August 26, 2010 | by Andrew Kameka
In an era where consumers want mega-screens, dual-core processors, the latest version of Android, and features as gaudy as kickstands and HDMI connectivity, is there any place for devices that are just at the edge of “super phone”? Will people still have room in their hearts and pockets for a phone that was released several months ago, which translates to years in Android’s rapidly expanding legacy?
The short answer is yes.
The HTC Desire has finally jumped from the UK to the United States through a deal with regional carrier U.S. Cellular. Commonly referred to as “the Nexus One running Sense,” the Desire doesn’t have the phone-on-steroids specs that have made the HTC EVO and Motorola Droid X two of the hottest phones on the market. However, the Desire does have the core features that make it able to rest proudly with those phones: an eye-catching 3.7-inch screen, zippy 1 GHz Snapdragon processor, and 512 MB of RAM to handle all of the apps that your heart de…no, I will not make that pun. Let’s take a look at the device.
The Temptations famously sang that beauty is only skin deep, but boy does this phone have beautiful skin. The Desire has a smooth finish that feels incredibly comforting and more durable than the hard plastic you may have seen on some devices. And while other popular phones have the feedback buttons on the glass part of the screen, the Desire has a more than capable optical trackpad and physical buttons that decrease the likelihood of accidental pressing. This setup isn’t perfect since the back and search functions share one button accessible by tapping the left or right side. Maybe this was intended to be an innovative space saver, but it’s initially irksome.
The phone is an otherwise physically pleasing specimen. I’ve held 30-40 Android devices over the past two years, and the Desire ranks among my favorites to touch. While the Hero may be too feeble for some and the EVO obscenely large to others, the Desire rests in the middle ground that’s just right. Goldilocks would be happy with this phone that has a warm TFT LCD screen ideal for gaming, watching videos, and browsing the web. Those activities are also aided by the 1 GHz processor that is becoming ubiquitous among Android devices.
Call quality is excellent on the Desire as both the microphone and receiver operated well during testing. However, the speaker doesn’t perform as well during music playback or in speaker mode. The sound quality tends to be downgraded and muffled when set to its maximum level, so I’d advise keeping it one or two clicks below max capacity. That will provide better sound quality and still make music or your contact’s voice audible.
Less is more in many places, including pixels. Despite having only 5 megapixels to snap photos to that of the 8 megapixel-sporting phones like the EVO 4G, the Desire takes decent photos and videos. On a sunny Florida afternoon, photos came out in great shape and top-notch detail. In dimly lit night clubs, things were less fruitful, even with LED flash; however, the resulting photos were still passable.
The camera software allows for adjusting brightness or contrast, and there’s also an LED flash to help capture images just the way you want. As for video, users can shoot up to 720p video that doesn’t suffer compression woes as bad as the EVO initially offered, but still offers quality video. Here’s a look.
HTC has done well for itself with the customized version of Android known as Sense. It enhances the overall experience of the device with major visual tweaks, custom widgets, and a more graphic-intensive interface. But those virtues are trailed by several faults, chief among them being the out-dated software launching on the Desire. Yes Android 2.1 will still provide a great experience, but it’s disappointing that the Desire doesn’t yet have the many new features and improvements added to the Android 2.2 version of Sense. We’ve covered Sense many times, but take our word for it; it’s great.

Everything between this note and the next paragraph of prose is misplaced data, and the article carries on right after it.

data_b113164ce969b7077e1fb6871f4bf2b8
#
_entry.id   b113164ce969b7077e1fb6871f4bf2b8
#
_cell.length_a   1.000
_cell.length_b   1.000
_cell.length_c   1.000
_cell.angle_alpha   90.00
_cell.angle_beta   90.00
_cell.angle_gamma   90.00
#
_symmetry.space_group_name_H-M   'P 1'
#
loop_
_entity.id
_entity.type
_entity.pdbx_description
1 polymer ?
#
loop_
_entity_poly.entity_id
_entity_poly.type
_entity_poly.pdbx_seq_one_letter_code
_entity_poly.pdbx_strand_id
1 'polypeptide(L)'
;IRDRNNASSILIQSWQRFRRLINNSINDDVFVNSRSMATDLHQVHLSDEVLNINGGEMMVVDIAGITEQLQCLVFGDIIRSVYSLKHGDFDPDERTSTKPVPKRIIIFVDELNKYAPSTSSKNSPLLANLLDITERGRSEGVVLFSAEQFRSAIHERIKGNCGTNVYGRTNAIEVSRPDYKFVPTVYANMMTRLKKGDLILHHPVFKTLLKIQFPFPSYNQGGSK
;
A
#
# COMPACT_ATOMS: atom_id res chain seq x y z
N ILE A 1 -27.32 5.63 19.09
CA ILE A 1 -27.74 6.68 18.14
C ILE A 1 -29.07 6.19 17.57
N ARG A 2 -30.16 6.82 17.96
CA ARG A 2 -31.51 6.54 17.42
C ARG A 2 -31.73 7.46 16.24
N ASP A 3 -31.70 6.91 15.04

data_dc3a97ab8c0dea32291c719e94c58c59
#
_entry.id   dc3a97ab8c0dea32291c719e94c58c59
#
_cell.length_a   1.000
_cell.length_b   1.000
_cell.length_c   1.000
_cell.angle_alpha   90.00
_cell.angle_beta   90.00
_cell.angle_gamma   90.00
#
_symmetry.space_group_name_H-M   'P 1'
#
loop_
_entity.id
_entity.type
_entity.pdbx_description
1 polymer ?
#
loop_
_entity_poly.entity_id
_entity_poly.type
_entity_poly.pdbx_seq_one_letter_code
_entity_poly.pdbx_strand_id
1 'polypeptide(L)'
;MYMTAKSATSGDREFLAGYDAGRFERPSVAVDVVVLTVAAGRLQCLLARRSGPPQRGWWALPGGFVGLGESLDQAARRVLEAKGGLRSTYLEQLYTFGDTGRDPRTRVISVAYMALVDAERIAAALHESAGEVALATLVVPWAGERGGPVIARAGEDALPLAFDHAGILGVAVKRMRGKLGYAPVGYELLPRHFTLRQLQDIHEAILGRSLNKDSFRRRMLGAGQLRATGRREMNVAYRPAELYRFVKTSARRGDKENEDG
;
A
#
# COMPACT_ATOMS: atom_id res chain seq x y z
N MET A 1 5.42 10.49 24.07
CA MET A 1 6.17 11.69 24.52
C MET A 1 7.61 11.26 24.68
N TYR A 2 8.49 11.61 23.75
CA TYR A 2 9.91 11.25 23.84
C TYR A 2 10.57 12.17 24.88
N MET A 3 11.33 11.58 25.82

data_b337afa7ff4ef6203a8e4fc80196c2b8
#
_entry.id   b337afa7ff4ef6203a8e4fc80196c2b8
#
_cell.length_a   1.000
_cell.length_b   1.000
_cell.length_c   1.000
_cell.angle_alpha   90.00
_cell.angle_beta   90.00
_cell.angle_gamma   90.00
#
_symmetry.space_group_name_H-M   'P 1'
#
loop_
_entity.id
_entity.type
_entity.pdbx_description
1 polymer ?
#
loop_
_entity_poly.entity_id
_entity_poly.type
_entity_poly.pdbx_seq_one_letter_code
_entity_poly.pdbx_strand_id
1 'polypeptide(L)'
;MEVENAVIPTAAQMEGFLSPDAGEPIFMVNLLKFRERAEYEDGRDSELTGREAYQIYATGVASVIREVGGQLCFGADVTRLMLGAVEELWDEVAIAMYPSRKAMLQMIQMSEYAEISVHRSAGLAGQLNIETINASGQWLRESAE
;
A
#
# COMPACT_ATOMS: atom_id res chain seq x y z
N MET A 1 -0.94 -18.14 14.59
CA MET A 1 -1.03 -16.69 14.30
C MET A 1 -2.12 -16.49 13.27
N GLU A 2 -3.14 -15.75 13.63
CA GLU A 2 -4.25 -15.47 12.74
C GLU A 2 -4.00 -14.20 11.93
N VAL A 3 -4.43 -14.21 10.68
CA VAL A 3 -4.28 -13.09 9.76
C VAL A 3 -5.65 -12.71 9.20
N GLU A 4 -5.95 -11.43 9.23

The Desire comes with a mature interface and eye-catching live wallpapers that enhance the experience. It also offers several applications pre-loaded by U.S. Cellular and partners.
- City ID can lookup number locations or show the city of incoming calls. This is a free trial of the monthly subscription service that costs $1.99. It is rather unnecessary unless you frequently get calls from random people you’ve never heard.
- My Contacts Backup is an alternative to Google Contacts sync. U.S. Cellular offers a backup at uscellular.com/mycontactsbackup so you have an extra place to store phone numbers.
- MySpace is pre-loaded. Yeah, that MySpace.
- QuickOffice reads Microsoft Office documents on the go. People who need to read and edit documents can upgrade to the pro version.
- ToneRoom Deluxe - A launcher shortcut to a mobile website for purchasing ringtones and Callback tones.
- Your Navigator is the carrier branded version of TeleNav (similar to ATT or Sprint Navigator)
The Desire is a redux of a device which you are familiar. It is physically similar to the Nexus One but internally more akin to the range of HTC-produced phones that you’ve probably lusted for when seeing friends sport their EVO’s or Incredible’s in your presence. Finally available in the United States, the Desire remains a very viable option for American consumers.
Until the Samsung Galaxy S comes out, the Desire is unquestionably the best phone available on U.S. Cellular. People who have opted for U.S. Cellular may find it difficult to grab a non-roaming signal when traveling outside of the confines of the regional carrier’s coverage zones, but they will rarely find it difficult to enjoy using an HTC Desire. The combination of quality hardware and enjoyable software makes this a desir….nope, won’t make that pun either.